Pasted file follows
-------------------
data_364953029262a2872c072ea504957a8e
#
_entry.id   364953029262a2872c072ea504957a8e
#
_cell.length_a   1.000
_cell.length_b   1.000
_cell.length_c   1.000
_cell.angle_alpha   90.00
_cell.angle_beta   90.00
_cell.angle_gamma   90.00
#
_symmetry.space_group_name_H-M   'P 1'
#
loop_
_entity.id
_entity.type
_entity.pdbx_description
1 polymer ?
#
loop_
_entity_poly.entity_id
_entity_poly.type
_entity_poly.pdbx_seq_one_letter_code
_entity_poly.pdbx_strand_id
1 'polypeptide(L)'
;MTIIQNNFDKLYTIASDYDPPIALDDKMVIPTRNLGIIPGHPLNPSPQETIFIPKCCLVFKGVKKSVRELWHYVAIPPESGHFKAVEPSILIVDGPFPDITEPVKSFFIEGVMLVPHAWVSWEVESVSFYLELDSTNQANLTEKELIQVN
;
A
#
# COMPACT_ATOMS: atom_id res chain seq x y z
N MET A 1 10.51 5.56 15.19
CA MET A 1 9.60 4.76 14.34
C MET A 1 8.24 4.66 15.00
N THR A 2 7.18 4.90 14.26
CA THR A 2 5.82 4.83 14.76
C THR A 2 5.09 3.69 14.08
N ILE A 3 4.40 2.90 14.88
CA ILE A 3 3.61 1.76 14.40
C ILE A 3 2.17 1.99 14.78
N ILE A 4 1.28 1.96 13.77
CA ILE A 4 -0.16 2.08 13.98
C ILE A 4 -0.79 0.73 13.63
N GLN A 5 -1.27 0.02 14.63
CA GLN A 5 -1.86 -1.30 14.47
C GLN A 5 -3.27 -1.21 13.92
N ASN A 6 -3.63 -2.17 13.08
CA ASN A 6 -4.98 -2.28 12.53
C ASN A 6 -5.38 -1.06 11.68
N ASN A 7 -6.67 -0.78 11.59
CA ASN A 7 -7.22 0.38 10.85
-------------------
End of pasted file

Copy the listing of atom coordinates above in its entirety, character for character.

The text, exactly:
data_364953029262a2872c072ea504957a8e
#
_entry.id   364953029262a2872c072ea504957a8e
#
_cell.length_a   1.000
_cell.length_b   1.000
_cell.length_c   1.000
_cell.angle_alpha   90.00
_cell.angle_beta   90.00
_cell.angle_gamma   90.00
#
_symmetry.space_group_name_H-M   'P 1'
#
loop_
_entity.id
_entity.type
_entity.pdbx_description
1 polymer ?
#
loop_
_entity_poly.entity_id
_entity_poly.type
_entity_poly.pdbx_seq_one_letter_code
_entity_poly.pdbx_strand_id
1 'polypeptide(L)'
;MTIIQNNFDKLYTIASDYDPPIALDDKMVIPTRNLGIIPGHPLNPSPQETIFIPKCCLVFKGVKKSVRELWHYVAIPPESGHFKAVEPSILIVDGPFPDITEPVKSFFIEGVMLVPHAWVSWEVESVSFYLELDSTNQANLTEKELIQVN
;
A
#
# COMPACT_ATOMS: atom_id res chain seq x y z
N MET A 1 10.51 5.56 15.19
CA MET A 1 9.60 4.76 14.34
C MET A 1 8.24 4.66 15.00
N THR A 2 7.18 4.90 14.26
CA THR A 2 5.82 4.83 14.76
C THR A 2 5.09 3.69 14.08
N ILE A 3 4.40 2.90 14.88
CA ILE A 3 3.61 1.76 14.40
C ILE A 3 2.17 1.99 14.78
N ILE A 4 1.28 1.96 13.77
CA ILE A 4 -0.16 2.08 13.98
C ILE A 4 -0.79 0.73 13.63
N GLN A 5 -1.27 0.02 14.63
CA GLN A 5 -1.86 -1.30 14.47
C GLN A 5 -3.27 -1.21 13.92
N ASN A 6 -3.63 -2.17 13.08
CA ASN A 6 -4.98 -2.28 12.53
C ASN A 6 -5.38 -1.06 11.68
N ASN A 7 -6.67 -0.78 11.59
CA ASN A 7 -7.22 0.38 10.85